People v. Hearty

Decision Date19 April 1982
Docket Number81SA540,81SA541 and 81SA542,Nos. 81SA539,s. 81SA539
Citation644 P.2d 302
PartiesThe PEOPLE of the State of Colorado, Plaintiff-Appellant, v. Richard HEARTY, Defendant-Appellee. The PEOPLE of the State of Colorado, Plaintiff-Appellant, v. Antonio AMEZQUITA, Defendant-Appellee. The PEOPLE of the State of Colorado, Plaintiff-Appellant, v. David IDEN, Defendant-Appellee. (Two cases).
CourtColorado Supreme Court

Alexander M. Hunter, Dist. Atty., Peter Michael Maguire, Deputy Dist. Atty., Alan R. Beckman, Thomas M. O'Rourke, Sp. Deputy Dist. Attys., Boulder, for plaintiff-appellant.

No appearance for defendant-appellee Hearty.

Lee Allen Hawke, Boulder, for defendant-appellee Amezquita.

Arthur M. Schwartz, Denver, for defendant-appellee Iden.

QUINN, Justice.

Pursuant to C.A.R. 4.1 the People in this interlocutory appeal challenge a suppression ruling entered in the course of a pending criminal case in which the defendant-appellees, David Iden, Richard Hearty and Antonio Amezquita, have been charged by indictment with criminal extortion, 1 theft, 2 and conspiracy to commit extortion, 3 during the period between March 8 and March 25, 1981. The evidence suppressed by the district court was seized pursuant to search warrants from the residence of Iden and from the office of an attorney who previously represented Iden and Hearty. 4 The district court suppressed the evidence seized from Iden's residence on the grounds that there was not probable cause for the issuance of the warrant, the information in the affidavit was stale, and the seizure of a leather pouch containing cocaine and drug paraphernalia was not within the plain view exception to the warrant requirement. 5 The court also suppressed client files and other documents seized from the attorney's office on the basis that they were outside the scope of the property described in the warrant. 6 We conclude that the court erred in suppressing the evidence seized from the Iden location but properly suppressed the client files and other documents seized from the attorney's office.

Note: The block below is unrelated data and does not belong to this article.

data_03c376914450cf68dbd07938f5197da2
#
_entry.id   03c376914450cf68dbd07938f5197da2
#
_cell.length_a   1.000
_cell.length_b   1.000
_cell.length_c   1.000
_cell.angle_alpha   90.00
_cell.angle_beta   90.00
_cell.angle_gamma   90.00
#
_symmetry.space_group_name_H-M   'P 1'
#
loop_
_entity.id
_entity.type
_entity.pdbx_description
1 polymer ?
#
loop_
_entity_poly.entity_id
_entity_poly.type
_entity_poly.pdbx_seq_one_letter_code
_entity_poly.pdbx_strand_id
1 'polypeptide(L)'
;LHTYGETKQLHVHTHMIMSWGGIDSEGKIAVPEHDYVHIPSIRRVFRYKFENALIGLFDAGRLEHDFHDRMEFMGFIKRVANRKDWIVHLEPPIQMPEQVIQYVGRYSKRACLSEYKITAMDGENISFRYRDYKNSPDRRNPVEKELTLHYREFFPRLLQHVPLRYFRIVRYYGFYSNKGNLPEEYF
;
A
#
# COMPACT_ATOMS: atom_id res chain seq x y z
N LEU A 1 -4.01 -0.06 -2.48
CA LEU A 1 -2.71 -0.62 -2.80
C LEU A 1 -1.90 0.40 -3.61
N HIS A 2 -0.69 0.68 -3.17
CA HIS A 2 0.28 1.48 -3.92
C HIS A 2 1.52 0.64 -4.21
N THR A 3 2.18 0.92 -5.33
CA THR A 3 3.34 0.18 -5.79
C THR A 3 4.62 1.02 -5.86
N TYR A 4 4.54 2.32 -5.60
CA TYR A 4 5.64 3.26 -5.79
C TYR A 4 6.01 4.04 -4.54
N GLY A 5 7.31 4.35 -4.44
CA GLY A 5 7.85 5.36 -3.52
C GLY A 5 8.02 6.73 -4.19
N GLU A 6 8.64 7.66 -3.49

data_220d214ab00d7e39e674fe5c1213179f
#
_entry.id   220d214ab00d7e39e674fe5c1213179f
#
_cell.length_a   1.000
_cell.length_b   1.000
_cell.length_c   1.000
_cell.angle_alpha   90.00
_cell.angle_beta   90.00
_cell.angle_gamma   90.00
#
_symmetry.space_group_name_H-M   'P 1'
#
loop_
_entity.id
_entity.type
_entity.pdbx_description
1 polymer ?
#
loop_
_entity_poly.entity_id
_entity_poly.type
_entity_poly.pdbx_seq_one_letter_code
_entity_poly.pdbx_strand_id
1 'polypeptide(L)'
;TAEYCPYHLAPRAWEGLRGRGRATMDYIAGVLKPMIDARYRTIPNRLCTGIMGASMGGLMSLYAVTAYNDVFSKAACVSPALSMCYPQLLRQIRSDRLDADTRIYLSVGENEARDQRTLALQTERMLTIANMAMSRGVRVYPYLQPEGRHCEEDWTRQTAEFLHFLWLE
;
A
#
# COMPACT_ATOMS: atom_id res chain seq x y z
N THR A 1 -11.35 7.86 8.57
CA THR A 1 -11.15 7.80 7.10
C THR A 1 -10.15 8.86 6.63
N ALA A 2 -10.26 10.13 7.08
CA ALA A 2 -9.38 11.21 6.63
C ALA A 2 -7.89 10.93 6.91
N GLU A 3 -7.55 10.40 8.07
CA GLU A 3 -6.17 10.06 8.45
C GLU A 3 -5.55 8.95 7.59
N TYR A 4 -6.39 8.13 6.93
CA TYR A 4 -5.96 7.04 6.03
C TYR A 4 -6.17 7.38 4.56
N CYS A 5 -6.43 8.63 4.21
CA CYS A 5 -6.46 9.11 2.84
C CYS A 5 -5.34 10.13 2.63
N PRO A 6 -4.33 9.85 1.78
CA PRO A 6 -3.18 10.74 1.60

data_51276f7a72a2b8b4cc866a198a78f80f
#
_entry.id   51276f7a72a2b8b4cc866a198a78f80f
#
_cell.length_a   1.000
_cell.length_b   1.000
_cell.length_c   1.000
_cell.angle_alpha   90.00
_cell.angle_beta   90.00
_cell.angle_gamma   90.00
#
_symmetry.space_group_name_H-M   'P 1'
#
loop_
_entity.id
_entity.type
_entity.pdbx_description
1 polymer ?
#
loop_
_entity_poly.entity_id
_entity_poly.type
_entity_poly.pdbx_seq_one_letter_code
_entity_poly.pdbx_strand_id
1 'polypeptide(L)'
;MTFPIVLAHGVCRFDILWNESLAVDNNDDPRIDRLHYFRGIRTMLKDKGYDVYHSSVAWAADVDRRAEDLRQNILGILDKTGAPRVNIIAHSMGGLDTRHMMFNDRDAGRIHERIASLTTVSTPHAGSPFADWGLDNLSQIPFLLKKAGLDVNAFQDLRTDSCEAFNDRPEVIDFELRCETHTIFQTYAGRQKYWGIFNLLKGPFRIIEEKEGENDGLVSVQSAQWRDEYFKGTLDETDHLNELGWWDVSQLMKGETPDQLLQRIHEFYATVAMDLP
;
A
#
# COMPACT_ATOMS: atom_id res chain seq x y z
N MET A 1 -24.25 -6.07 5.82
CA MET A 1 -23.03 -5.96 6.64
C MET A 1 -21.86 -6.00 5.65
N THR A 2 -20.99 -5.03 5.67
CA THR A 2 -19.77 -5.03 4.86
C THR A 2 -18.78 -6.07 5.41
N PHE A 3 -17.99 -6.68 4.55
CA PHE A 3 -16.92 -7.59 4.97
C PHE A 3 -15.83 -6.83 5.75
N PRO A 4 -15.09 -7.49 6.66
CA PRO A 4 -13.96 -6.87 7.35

I. Facts

In early May 1981 Detective Hayes and Sergeant Spotts of the Boulder Police Department were investigating an extortion scheme which had been reported to them on May 6, 1981, by Kevin Engel and his wife, Holly Engel. According to the affidavit of Detective Hayes, which was filed in support of subsequently issued search warrants, the Engels described the following events. On March 8, 1981, Richard Hearty and Antonio Amezquita contacted Kevin Engel at his Boulder home and accused him of stealing $300,000 from Hearty's residence the previous October. Although Engel denied the theft, Hearty and Amezquita told him that if he did not return $200,000 of the money, his life as well as those of his wife, his two children and his parents would be in jeopardy. The affidavit of Detective Hayes describes these threats as follows:

"Mr. Engel advised that 'Tony' (Amezquita) then stated, 'You can go to the police and they may look in on your families and stuff for a while, but sooner or later we're going to get somebody alone and you're going to be awfully unhappy that you made that decision.'

"Mr. Engel stated, at that point, he thought that he wasn't dealing with normal people so he continued to talk with 'Tony'. Mr. Engel then asked 'Tony' what he 'Tony' wanted him to do, and that he did have some money.